If you've ever gone to retrieve clothes that have been stored for any length of time, you've probably noticed that they might not look exactly the same as when you stored them. Namely, they look a little yellow, or are covered in yellow stains — especially your baby's hand-me-downs. But why do stored baby clothes turn yellow? It turns out that it's pretty simple.
According to the cleaning experts at The Spruce, it's caused by a chemical reaction that occurs between chlorine bleach and fibers of your clothing. The bleach begins to break down the fibers of the fabrics, and it causes them to turn yellow. While it's more common in man-made fabrics, all natural fabrics such as cotton and linen will eventually begin to oxidize as well.
I spoke to chemist Allen Charles and asked him why stored baby clothes turn yellow. He tells Romper, "All things can and will oxidize if exposed to air. With fabrics, it's just more apparent in the light colors than it is in the colored fabrics, but it's happening to all of them." He says that the compound in bleach that gives it its distinct smell — chlorine — speeds up the process by opening up the fibers, fraying them, and creating more surface area for oxidization to occur. Also, bleach in itself leaves a residue that, when exposed to air, will begin to yellow fabrics.
Charles tells Romper that "baby clothes also spend as much or more time in storage than they do on the actual babies, so they're not repeatedly washed or exposed to sunlight, which will retard the yellowing process, but not stop it, entirely."
There's also the tricky case of breast milk, which is an insidious thing. You think you've washed it completely clean from the tiny tee shirts and bibs, but when you pull them out three years later? Apparently not. I know that I have several shirts that had to go in the bin when I just couldn't stand looking like a reverse Regina George all the time. According to Charles, the lipids (fats) in the milk act as grease stains — which are particularly given to yellowing and difficult to get out — and then there's the small amount of protein in the milk, which is what actually causes the fabric to change color.
So, what can you do other than throwing out all of the discolored clothing?
My MawMaw had a trick for that, and Allen agrees with it. Growing up poor in the south, my grandmother had to learn how to make things last, and that woman was very proud of how she kept her and her children's clothes. She had a dozen tricks for any stain, but this one became very useful to me when I got pregnant for the second time.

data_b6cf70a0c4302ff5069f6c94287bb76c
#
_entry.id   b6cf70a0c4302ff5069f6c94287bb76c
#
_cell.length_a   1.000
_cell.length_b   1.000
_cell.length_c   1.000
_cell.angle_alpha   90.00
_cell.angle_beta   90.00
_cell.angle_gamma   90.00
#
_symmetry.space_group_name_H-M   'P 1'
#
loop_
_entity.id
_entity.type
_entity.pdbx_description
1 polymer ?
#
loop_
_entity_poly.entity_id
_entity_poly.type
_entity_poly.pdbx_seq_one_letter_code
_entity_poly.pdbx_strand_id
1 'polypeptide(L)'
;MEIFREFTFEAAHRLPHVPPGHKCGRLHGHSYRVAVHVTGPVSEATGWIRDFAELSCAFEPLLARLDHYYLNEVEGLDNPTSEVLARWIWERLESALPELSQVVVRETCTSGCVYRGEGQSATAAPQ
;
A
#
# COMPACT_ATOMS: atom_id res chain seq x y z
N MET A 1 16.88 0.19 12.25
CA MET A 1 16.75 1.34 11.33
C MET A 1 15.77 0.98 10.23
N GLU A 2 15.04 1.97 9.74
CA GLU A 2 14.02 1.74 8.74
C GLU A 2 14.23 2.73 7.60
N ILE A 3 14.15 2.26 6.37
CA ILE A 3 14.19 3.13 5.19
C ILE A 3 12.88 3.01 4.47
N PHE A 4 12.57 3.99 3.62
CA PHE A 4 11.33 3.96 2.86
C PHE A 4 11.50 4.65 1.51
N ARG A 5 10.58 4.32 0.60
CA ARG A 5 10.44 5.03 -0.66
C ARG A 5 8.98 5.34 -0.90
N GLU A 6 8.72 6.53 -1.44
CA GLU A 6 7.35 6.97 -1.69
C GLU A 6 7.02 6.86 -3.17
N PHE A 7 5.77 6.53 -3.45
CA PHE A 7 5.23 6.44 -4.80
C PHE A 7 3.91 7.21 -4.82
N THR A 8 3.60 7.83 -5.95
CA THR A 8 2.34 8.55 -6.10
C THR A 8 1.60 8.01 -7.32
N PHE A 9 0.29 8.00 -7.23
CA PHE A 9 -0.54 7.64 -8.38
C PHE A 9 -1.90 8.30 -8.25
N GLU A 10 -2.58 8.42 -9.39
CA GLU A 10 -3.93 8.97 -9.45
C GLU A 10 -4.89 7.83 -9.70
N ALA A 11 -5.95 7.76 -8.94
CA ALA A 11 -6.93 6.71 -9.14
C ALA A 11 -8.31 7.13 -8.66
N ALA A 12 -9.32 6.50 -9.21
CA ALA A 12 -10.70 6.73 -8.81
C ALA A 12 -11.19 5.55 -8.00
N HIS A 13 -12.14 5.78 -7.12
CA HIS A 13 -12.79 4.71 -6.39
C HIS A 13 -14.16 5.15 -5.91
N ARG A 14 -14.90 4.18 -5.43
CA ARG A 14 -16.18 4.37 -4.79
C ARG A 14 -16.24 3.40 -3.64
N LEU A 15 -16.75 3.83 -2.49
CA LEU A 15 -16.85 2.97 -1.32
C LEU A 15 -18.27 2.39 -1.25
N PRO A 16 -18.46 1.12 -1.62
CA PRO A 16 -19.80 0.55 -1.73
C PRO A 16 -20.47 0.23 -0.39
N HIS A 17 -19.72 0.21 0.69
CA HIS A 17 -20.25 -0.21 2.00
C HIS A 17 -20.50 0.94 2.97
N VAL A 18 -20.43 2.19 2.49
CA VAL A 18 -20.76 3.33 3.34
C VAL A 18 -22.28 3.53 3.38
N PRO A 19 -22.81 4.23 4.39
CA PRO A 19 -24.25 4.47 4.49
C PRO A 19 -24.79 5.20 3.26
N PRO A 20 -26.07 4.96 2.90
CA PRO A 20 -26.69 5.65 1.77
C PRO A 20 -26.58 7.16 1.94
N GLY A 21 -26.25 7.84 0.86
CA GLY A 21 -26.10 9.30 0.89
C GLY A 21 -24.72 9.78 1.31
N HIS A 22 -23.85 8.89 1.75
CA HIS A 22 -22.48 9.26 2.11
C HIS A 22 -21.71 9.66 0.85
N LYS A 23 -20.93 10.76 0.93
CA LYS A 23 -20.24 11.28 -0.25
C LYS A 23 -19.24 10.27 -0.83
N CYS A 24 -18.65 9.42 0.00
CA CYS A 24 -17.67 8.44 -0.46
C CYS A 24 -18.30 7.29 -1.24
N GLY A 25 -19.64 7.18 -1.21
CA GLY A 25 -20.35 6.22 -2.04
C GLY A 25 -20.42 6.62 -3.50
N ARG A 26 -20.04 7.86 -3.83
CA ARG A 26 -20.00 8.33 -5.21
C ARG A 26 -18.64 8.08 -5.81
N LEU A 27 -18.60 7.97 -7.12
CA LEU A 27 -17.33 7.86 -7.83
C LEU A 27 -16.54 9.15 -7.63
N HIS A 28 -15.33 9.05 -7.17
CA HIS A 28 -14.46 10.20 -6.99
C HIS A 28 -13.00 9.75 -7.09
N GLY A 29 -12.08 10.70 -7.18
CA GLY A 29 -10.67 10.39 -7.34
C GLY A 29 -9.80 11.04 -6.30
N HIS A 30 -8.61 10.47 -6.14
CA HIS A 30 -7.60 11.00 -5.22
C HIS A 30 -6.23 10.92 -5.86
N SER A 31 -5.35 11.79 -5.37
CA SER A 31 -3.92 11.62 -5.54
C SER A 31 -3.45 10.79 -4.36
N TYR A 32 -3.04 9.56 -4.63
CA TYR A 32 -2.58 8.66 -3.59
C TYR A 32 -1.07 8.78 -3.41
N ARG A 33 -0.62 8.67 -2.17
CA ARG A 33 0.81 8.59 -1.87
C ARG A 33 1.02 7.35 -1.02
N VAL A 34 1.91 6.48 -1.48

Assuming you've already re-washed all the clothing, and tried OxyClean or whatever powerful soap you prefer, and it hasn't worked, there is a pretty good, all-natural way to bring those onesies from vaguely yellow to nice and bright.
First, you need to wash the clothes in scalding water — the hottest setting you have. Add a cup of lemon juice to the water after the washer has filled, (bottled lemon juice is fine), and a few tablespoons of rock salt. After they've gone through the wash, rinse them again on hot with a cup of white vinegar added to the rinse water. After that, hang them outside in the bright sunlight to dry for several hours.
Allen says that the salt and vinegar help disperse any grease from body oils that may linger in the fabric, and that the acidic lemon juice helps counteract the damaging qualities of the chlorine with its citric acid. As for the hot water, it does a better job opening the fibers of the clothing than cold water, and the sunlight is a natural bleaching agent that doesn't leave a residue and fades any residue left on the clothing.
This is one of those cases where the simplest remedy is the most effective, but if you find that you've done this and your baby onesies are still yellowed and faded, remember, they sell them in packs of 10 for a very good reason. Also, you could always tie dye them? That way, no one will know if you're crap at laundry or if your baby had raspberries for lunch, because it will all blend in. That's a win/win, if you ask me.